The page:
OE on Caterpillars

Look carefully at your developing Monarch larvae (caterpillars). Do you see any unusual dirt-like spots? If so, chances are likely that your caterpillars have ingested the OE spore. This is the parasite that affects Monarch and Queen butterflies and has a deleterious effect upon their lives. Check the pictures below (click on each to enlarge for more details). Can you see the spots? OE parasitization causes many problems for developing

Look at the antennae on this caterpillar. Notice anything unusual?

What do you see on these two?

How about these two?

Click on this picture to see a close-up of the things that would include the dirt-like or 'dirty' spots, mottled or uneven striping, misshapen antennae, …

Now, what to do with the caterpillars…Chances are, you are thinking, "I can't just kill the babies! That would be inhumane!" If that's the case, isolate! You can keep an eye on the lifecycle that way.

Then again, if you do continue to let the unusual-looking larvae live to pupate, you may end up with a pupa that may or may not eclose. If you've ever had a butterfly that struggled to get out of the chrysalis, then there's a good chance that butterfly had been parasitized by the OE spores. Even if you helped the butterfly get out of the chrysalis, that butterfly's chance of living a full and healthy life would be slim. OR, maybe the butterfly does eclose. You may end up with a malformed butterfly. The butterfly looks normal but is so infected with OE that it spreads the parasites as it flies through your Milkweed, dropping the spores as it nectars OR passes the spores along to its offspring. Monarchs that have been parasitized with OE have been shown to live a shorter lifespan, have greater difficulty with flying longer distances, and pass the spores to their offspring.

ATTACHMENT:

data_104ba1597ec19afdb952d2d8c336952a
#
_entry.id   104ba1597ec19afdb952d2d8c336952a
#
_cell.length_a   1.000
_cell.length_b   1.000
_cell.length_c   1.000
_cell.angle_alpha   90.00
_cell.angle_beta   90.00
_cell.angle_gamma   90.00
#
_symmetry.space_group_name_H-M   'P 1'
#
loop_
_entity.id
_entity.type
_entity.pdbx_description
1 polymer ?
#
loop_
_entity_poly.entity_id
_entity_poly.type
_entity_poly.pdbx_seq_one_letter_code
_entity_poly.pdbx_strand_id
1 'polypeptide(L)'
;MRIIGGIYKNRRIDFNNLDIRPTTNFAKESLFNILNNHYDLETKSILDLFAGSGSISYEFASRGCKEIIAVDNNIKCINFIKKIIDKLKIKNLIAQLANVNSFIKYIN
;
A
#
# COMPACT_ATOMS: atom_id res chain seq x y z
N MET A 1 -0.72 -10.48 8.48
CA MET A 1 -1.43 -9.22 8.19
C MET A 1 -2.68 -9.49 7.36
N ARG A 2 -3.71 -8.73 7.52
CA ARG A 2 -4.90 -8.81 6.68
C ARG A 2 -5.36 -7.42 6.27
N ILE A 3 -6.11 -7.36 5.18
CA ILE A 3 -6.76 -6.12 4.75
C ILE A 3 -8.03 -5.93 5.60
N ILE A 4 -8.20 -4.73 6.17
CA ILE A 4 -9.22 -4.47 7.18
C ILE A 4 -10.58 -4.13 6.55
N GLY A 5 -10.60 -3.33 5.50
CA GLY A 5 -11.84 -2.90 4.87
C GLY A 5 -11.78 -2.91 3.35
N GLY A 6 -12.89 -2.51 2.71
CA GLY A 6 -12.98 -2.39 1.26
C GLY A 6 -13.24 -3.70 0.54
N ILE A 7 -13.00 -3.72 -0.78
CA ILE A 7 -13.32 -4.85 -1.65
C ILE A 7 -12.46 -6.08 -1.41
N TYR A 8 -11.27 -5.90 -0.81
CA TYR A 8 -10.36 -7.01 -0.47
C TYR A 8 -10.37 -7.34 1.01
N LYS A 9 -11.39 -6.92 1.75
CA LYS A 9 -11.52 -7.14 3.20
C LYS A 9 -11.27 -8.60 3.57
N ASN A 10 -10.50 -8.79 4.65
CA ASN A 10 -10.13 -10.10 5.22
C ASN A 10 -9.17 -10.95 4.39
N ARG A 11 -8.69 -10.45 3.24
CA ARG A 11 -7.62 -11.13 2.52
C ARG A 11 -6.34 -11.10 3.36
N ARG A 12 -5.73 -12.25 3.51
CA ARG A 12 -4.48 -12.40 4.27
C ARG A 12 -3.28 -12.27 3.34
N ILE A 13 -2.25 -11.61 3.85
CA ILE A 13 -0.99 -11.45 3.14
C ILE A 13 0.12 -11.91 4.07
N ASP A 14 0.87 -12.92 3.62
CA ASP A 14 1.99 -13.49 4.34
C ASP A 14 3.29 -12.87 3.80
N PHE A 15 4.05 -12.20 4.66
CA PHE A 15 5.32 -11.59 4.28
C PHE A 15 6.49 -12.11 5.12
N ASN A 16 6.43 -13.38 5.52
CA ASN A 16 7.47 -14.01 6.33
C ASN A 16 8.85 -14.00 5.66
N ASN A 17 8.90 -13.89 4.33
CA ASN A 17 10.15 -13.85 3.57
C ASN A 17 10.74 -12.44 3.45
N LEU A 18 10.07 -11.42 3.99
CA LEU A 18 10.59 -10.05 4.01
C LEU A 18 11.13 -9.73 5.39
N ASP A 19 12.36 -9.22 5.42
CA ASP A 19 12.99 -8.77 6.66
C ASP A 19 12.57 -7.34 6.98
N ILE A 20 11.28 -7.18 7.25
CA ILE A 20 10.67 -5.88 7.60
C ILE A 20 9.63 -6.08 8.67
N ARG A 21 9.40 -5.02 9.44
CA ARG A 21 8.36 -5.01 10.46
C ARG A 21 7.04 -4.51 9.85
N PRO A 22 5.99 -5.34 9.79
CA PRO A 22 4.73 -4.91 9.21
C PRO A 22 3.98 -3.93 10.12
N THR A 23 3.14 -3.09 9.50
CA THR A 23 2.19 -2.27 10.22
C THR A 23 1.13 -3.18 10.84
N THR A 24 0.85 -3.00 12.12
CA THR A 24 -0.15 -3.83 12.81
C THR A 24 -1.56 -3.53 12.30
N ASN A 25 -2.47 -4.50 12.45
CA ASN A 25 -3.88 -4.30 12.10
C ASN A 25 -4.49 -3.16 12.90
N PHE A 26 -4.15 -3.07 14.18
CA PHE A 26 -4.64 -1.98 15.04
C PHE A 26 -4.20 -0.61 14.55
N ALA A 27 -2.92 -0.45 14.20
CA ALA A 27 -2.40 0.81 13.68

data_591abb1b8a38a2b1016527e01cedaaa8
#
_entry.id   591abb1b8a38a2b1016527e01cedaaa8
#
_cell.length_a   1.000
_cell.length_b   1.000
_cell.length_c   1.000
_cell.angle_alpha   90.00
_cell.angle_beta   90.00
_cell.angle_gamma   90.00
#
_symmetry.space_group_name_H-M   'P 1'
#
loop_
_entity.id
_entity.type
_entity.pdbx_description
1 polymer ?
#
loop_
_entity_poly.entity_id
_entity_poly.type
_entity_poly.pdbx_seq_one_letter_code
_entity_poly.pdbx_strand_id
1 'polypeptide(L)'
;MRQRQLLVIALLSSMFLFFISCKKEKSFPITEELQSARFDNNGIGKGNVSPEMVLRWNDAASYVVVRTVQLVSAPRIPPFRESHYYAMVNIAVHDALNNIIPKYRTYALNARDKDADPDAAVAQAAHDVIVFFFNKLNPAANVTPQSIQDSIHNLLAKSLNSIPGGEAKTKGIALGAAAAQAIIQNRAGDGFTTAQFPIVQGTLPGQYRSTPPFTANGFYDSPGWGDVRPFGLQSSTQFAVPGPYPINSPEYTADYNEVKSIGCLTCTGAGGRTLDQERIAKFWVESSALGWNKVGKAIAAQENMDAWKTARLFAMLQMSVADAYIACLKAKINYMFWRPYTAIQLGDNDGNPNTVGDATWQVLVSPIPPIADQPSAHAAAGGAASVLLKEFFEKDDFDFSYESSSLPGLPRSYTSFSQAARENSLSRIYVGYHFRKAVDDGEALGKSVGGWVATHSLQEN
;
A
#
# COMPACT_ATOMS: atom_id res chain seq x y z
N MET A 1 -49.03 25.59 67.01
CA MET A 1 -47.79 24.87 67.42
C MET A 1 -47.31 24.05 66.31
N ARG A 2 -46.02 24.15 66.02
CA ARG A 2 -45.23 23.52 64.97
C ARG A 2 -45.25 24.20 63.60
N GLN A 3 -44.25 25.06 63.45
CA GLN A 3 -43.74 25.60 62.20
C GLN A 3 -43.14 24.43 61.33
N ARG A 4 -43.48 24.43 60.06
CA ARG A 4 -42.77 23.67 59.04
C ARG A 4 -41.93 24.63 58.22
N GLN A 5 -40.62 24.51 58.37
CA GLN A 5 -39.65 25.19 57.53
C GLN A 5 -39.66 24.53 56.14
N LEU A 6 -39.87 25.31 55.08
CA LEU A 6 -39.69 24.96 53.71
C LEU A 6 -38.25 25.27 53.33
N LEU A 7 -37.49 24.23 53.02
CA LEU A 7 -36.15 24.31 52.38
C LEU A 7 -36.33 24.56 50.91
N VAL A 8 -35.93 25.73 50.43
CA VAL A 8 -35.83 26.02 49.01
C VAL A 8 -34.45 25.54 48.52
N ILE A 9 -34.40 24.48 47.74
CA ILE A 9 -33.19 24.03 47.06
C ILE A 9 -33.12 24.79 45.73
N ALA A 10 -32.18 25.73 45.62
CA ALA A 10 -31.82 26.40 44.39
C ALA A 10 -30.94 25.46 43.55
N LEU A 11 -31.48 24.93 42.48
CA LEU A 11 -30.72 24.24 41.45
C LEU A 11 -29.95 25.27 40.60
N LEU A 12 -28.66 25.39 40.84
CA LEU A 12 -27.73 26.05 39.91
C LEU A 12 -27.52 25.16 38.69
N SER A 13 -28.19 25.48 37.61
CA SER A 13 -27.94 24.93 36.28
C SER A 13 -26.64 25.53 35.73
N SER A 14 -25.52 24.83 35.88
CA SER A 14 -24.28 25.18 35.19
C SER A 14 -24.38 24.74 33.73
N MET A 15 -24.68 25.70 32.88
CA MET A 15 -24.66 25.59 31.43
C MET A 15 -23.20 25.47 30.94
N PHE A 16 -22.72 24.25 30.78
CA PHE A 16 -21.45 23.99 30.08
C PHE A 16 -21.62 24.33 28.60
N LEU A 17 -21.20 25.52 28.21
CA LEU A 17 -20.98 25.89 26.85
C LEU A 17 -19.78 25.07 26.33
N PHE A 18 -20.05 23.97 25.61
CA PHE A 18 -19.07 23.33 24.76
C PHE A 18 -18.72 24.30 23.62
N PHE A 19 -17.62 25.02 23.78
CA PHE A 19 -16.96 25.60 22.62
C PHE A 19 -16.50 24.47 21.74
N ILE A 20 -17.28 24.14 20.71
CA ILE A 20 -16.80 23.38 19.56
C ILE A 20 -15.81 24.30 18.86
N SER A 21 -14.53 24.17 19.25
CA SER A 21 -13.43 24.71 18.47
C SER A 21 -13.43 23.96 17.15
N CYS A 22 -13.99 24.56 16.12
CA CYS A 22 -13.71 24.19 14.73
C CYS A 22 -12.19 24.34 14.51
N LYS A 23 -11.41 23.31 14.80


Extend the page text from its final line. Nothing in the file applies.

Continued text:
What do you think would be best then? If it was up to me, I'd say euthanize. I do separate larvae based on appearance and from my own personal experiences, have found that the 'different' ones rarely do not become healthy butterflies. This may be a case here in Southern California…I don't know.

If you do elect to euthanize, the question is how to euthanize. There are a variety of methods of doing this.

  • Killing jar (Dip a cotton ball into some nail polish remover containing acetone and place this into a jar with a lid. Place the larva into the jar and seal the lid tightly for one hour.)
  • Freezing (put in a baggy then put in your freezer for at least one day, then put into the trash)
  • Squishing/smashing (put larva in a baggy or paper towel then squish)
There are a number of other methods as well but these three are probably the most common. The most important thing to remember is that YOU are helping to keep the Monarch population healthy by not releasing diseased specimens into the environment.

Note: I received a recent email (9/3/14)  from Dr. Sonia Altizer at the University of Georgia. She says that in all of her research, she did not think that different colors indicated Oe but that larvae should be isolated and observed. Some will be fine, others may not make it. Again, in my personal experiences, I have found that the mottled ones do not make it so I euthanize. It's up to you to make your own decisions!

A special Thank You to Leigh Hayes for the heads-up on noticing the little spots/dots on Monarch larvae and its possible connection/correlation to OE.

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some of the adorable clip art found on this website is used with the express written permission of D.J. Inkers